When the fashion crowd descends on Paris this week for the fall collections, they'll have a convenient place to eat fashionably -- and scrutinize each other's wardrobes.
Cafe Marly is the grandest cafe Paris has seen in years, and it's in the newly renovated wing of the Louvre, just steps away from the Carrousel du Louvre -- the underground mall that will house the ready-to-wear collections that begin on Friday.
Opened just a few weeks ago, Marly has already pulled in diners like Jean-Paul Gaultier, actress Nathalie Baye, architect Jean Nouvel and Katherine Altman, in town while her husband, Robert, is filming "Pret-a-Porter" around the fashionable goings on.
The restaurant is the brainchild of owner Gilbert Costes, the man behind the Philippe Starck-designed Cafe Costes and Cafe Beaubourg.
"Once every five years or so," Costes says, smiling, "we like to do something like this."
The high-ceilinged cafe has oversized windows opening onto I.M. Pei's Pyramid on one side, and the Louvre's new sculpture court on the other. Designed by Yves Taralon and Olivier Gagnre, it boasts Pompeii red walls, black lacquered boiserie, gold-leaf moldings, and an enormous Murano glass chandelier reflected in a gilded mirror. The seats are velvet.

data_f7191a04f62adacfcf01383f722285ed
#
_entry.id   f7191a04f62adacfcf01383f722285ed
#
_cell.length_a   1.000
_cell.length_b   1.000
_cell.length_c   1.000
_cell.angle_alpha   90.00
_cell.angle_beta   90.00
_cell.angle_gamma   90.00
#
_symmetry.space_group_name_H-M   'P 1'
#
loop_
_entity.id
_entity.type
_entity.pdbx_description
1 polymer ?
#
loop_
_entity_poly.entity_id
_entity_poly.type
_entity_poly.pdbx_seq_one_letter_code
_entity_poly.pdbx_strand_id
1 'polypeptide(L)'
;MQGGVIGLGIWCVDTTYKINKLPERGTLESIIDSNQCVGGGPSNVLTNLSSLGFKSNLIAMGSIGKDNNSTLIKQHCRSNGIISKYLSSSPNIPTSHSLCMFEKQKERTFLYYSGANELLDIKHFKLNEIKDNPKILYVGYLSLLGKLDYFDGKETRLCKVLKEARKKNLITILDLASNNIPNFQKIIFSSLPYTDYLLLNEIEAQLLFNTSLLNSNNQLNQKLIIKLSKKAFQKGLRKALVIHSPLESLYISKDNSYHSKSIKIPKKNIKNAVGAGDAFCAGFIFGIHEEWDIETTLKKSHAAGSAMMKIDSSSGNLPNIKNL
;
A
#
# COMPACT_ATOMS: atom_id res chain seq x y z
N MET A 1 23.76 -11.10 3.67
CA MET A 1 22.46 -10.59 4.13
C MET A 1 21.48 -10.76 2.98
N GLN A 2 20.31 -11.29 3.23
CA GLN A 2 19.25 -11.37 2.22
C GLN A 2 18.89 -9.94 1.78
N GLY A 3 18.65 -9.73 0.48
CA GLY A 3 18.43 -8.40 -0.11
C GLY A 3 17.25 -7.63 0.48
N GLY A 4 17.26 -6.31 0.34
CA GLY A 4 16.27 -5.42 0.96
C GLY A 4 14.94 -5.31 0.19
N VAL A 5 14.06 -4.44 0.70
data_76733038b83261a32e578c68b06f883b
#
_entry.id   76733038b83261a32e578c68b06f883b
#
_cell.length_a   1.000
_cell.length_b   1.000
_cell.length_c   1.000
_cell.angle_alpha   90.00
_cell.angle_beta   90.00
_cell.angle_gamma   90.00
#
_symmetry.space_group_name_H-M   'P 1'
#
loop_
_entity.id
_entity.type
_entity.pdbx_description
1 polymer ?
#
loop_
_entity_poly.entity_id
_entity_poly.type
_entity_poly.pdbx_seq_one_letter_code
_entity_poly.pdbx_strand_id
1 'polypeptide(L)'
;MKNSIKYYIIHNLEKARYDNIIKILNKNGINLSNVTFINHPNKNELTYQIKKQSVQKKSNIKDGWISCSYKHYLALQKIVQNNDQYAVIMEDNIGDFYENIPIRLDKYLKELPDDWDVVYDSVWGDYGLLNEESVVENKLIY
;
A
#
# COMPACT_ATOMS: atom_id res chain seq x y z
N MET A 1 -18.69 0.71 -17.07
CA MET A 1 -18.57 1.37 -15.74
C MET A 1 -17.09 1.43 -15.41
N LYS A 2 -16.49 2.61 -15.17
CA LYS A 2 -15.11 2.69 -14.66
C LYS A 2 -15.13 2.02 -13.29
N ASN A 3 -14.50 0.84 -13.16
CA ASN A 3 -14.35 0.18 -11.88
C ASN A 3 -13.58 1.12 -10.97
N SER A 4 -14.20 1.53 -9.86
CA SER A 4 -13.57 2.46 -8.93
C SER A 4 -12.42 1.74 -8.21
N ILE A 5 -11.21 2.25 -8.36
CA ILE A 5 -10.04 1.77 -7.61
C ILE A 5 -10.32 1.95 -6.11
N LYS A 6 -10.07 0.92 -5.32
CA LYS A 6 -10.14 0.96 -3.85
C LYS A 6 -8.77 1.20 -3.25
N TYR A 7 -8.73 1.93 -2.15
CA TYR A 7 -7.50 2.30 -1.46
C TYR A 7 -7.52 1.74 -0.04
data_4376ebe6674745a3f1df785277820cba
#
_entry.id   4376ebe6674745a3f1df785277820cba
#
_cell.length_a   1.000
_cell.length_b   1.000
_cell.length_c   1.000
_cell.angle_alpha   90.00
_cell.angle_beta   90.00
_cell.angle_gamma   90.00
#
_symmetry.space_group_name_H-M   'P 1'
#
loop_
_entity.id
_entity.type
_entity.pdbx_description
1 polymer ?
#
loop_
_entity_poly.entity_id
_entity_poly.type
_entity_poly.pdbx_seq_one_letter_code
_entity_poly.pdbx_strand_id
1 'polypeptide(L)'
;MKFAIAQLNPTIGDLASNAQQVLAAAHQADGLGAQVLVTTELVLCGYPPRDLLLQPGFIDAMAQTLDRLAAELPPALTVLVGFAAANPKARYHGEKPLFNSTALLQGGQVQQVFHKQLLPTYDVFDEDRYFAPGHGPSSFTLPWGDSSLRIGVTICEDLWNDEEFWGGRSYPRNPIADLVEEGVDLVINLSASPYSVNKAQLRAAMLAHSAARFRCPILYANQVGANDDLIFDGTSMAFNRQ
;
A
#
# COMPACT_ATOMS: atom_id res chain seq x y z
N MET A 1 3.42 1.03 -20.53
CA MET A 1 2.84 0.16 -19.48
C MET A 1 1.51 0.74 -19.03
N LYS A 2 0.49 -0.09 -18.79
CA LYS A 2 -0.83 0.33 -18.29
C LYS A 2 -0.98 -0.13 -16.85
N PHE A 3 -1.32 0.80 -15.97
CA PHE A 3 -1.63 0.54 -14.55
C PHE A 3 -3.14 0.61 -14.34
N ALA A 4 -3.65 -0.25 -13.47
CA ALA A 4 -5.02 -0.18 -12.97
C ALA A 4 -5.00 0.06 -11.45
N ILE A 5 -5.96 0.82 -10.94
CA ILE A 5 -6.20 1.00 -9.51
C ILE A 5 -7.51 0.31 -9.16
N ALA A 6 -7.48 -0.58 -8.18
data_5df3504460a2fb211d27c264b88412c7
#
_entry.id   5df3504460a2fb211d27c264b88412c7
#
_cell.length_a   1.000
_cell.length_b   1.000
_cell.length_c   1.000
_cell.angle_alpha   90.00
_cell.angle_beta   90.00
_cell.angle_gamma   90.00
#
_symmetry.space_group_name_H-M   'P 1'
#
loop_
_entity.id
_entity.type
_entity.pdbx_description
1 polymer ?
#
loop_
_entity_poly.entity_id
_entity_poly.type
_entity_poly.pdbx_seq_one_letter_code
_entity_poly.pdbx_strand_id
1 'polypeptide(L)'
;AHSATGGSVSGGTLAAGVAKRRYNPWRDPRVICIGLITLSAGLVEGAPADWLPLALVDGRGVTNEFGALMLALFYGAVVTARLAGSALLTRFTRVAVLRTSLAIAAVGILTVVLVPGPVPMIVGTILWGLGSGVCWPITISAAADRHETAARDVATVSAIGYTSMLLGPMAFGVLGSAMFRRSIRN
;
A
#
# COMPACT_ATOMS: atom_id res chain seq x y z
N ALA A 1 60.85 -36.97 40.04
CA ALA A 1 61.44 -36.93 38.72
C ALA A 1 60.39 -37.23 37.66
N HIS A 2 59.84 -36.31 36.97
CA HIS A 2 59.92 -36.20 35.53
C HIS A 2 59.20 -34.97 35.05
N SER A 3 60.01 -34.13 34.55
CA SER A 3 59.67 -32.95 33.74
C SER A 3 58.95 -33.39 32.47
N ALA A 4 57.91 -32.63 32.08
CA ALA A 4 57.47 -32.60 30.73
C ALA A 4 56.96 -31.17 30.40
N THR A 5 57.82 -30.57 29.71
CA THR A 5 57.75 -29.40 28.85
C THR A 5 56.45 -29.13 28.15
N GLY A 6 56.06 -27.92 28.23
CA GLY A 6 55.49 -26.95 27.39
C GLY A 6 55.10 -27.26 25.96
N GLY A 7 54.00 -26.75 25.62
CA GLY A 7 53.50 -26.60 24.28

The menu is unusually international for France, with everything from a pastrami sandwich to ravioles de Romans la creme to a brownie. The cafe opens at 8 a.m. and the service continues nonstop until 2 a.m. Another Paris rarity: the waiters are actually amiable.
"I want this to be like a club for friends," Costes explains.
He better be prepared for a lot of friends. With its jewel-like setting, its eclectic menu and its only neighborhood competition the food court at the Carrousel du Louvre, Cafe Marly is in a good position to be commandeered by the collections crowd.
Although an outdoor terrace will open this spring, the cafe now accommodates only 110 -- which could make the competition for seats fierce. Those who don't have reservations are already being turned away, and the phone is starting to go unanswered.
"Yeah, I'm a little worried," Costes confesses when pressed about the coming invasion. "We'll see."More importantly, perhaps, those with reservations will get to be seen.